Ferguson shooting exposes racial profiling, police brutality
Military tanks line the streets where protesters have gathered. Police are arresting protesters and reporters, even engaging in physical violence and using tear gas to disperse crowds. Protesters stand with their hands up; a sign of surrender, yet the brutality continues.
The scene described above is not one from a war-ravaged country. For nearly two weeks, this was the day-to-day reality in Ferguson, Mo. as massive protests seeking justice for Michael Brown became a daily practice that police sought to end.
On Aug. 9, 18-year-old Michael Brown was shot by Officer Darren Wilson of the Ferguson Police Department. Brown was unarmed and walking in the street with a friend before Wilson pulled up; after asking Brown to get on the sidewalk, Wilson shot Brown six times. Brown was shot four times in the arm and twice in the head. He died on-site.
Much like the shooting of Trayvon Martin in 2012, Brown’s shooting has brought national outrage and increased scrutiny of police brutality against young black men.
Anthropology senior Annie Pham said that the shooting has brought attention to an issue that’s never quite gone away.
“I feel like the Michael Brown shooting was the tip of the iceberg as far as subtle racism goes in America. Racism is not over. It’s never been quelled, and it’s not going to be over,” Pham said. “(The shooting) shows that people don’t understand racism, how it works, how oppressive it can be and how oppressive it still is to this very day.”
The Pew Research Center conducted a poll of 1,000 adults during Aug. 14 through Aug. 17. Results showed Americans are divided on the issue of race, with 44 percent saying “the case does raise important issues about race that require discussion” while another 40 percent thinking that “the issue of race is getting more attention than it deserves.”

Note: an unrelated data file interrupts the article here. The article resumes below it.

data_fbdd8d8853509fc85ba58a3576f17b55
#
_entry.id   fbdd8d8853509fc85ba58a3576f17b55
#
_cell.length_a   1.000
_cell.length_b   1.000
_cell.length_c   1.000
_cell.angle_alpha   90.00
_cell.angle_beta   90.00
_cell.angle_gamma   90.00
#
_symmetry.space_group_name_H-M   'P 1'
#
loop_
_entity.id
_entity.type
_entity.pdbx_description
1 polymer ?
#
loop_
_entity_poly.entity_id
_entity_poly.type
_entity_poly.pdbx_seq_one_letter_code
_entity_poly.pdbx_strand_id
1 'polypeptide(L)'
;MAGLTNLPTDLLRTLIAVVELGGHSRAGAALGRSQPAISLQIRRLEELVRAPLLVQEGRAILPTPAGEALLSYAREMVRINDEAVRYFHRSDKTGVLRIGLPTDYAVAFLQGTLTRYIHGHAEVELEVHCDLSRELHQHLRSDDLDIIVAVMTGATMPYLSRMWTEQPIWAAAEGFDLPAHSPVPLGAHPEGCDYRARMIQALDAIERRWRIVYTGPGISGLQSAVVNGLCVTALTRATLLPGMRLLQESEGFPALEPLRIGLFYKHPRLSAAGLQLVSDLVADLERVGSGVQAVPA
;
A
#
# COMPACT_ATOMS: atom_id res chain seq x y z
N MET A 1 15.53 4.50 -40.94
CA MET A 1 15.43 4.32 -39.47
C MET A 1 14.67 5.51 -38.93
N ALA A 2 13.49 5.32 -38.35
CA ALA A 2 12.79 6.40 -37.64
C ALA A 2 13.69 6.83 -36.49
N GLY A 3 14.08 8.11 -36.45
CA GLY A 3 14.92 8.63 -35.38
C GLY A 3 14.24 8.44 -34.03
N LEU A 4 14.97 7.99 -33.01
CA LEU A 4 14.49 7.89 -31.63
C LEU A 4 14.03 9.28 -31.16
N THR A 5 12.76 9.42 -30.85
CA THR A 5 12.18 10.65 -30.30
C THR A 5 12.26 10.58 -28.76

When the poll is broken down by race, the results show that 80 percent of blacks and only 37 percent of whites believe that Brown’s shooting “raises important issues about race.”
“This is not only a black male issue. Black women are sexually assaulted by the police, and many have been killed,” said theatre junior Precious Merenu. “I think it is alienating to talk about issues that affect blacks and only talk about the men. The same issues also face other minorities, like Hispanics, as well.”
The poll also revealed that whites are divided in their view on police response to Ferguson protestors. 33 percent say police response “has gone too far,” 32 percent say police response “has been about right” and 35 percent say they don’t know.
“Racism is not over… (The shooting) shows that people don’t understand racism, how it works, how oppressive it can be and how oppressive it still is to this very day.”
– Annie Pham, on the shooting of Michael Brown and how it reflects racism in America.
Pham said that she attended a protest for Brown in D.C. earlier in August.
“The way the police are in D.C. compared to how they are in Ferguson, or even the rest of the South in general, is completely different. You do not tear gas the protesters. You do not shoot them. You do not shoot to kill at all. The police should have given the community in Ferguson a chance to voice their anger and to grieve. They didn’t do that,” Pham said.